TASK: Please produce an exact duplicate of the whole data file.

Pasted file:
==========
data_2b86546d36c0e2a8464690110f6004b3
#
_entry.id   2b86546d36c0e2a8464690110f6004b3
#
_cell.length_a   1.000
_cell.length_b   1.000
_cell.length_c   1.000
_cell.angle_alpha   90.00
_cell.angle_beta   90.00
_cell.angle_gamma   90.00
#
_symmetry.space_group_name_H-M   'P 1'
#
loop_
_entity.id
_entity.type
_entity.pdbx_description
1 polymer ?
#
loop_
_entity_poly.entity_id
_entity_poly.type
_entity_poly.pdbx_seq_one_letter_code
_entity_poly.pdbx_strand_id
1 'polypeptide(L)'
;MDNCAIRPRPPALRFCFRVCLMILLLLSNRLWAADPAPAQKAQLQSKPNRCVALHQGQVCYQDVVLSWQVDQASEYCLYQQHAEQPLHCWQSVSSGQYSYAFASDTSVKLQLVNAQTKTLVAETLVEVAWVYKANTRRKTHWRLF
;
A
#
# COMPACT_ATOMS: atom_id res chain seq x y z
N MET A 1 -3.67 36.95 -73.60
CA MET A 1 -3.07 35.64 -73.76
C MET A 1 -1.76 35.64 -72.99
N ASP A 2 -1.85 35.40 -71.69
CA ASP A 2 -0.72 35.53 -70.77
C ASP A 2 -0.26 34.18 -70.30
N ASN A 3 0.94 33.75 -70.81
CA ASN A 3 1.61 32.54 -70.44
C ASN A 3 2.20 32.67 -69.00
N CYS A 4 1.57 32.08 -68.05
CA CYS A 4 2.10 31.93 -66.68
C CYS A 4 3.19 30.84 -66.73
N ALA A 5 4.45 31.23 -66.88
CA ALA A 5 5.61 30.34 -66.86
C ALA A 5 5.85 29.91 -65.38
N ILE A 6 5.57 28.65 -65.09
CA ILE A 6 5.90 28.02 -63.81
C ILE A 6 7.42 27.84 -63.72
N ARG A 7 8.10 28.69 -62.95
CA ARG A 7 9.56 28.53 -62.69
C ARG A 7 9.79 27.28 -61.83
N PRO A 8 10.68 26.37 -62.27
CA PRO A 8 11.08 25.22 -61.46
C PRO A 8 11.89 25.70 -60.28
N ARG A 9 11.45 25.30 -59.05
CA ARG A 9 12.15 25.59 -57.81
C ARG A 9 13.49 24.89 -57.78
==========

data_2b86546d36c0e2a8464690110f6004b3
#
_entry.id   2b86546d36c0e2a8464690110f6004b3
#
_cell.length_a   1.000
_cell.length_b   1.000
_cell.length_c   1.000
_cell.angle_alpha   90.00
_cell.angle_beta   90.00
_cell.angle_gamma   90.00
#
_symmetry.space_group_name_H-M   'P 1'
#
loop_
_entity.id
_entity.type
_entity.pdbx_description
1 polymer ?
#
loop_
_entity_poly.entity_id
_entity_poly.type
_entity_poly.pdbx_seq_one_letter_code
_entity_poly.pdbx_strand_id
1 'polypeptide(L)'
;MDNCAIRPRPPALRFCFRVCLMILLLLSNRLWAADPAPAQKAQLQSKPNRCVALHQGQVCYQDVVLSWQVDQASEYCLYQQHAEQPLHCWQSVSSGQYSYAFASDTSVKLQLVNAQTKTLVAETLVEVAWVYKANTRRKTHWRLF
;
A
#
# COMPACT_ATOMS: atom_id res chain seq x y z
N MET A 1 -3.67 36.95 -73.60
CA MET A 1 -3.07 35.64 -73.76
C MET A 1 -1.76 35.64 -72.99
N ASP A 2 -1.85 35.40 -71.69
CA ASP A 2 -0.72 35.53 -70.77
C ASP A 2 -0.26 34.18 -70.30
N ASN A 3 0.94 33.75 -70.81
CA ASN A 3 1.61 32.54 -70.44
C ASN A 3 2.20 32.67 -69.00
N CYS A 4 1.57 32.08 -68.05
CA CYS A 4 2.10 31.93 -66.68
C CYS A 4 3.19 30.84 -66.73
N ALA A 5 4.45 31.23 -66.88
CA ALA A 5 5.61 30.34 -66.86
C ALA A 5 5.85 29.91 -65.38
N ILE A 6 5.57 28.65 -65.09
CA ILE A 6 5.90 28.02 -63.81
C ILE A 6 7.42 27.84 -63.72
N ARG A 7 8.10 28.69 -62.95
CA ARG A 7 9.56 28.53 -62.69
C ARG A 7 9.79 27.28 -61.83
N PRO A 8 10.68 26.37 -62.27
CA PRO A 8 11.08 25.22 -61.46
C PRO A 8 11.89 25.70 -60.28
N ARG A 9 11.45 25.30 -59.05
CA ARG A 9 12.15 25.59 -57.81
C ARG A 9 13.49 24.89 -57.78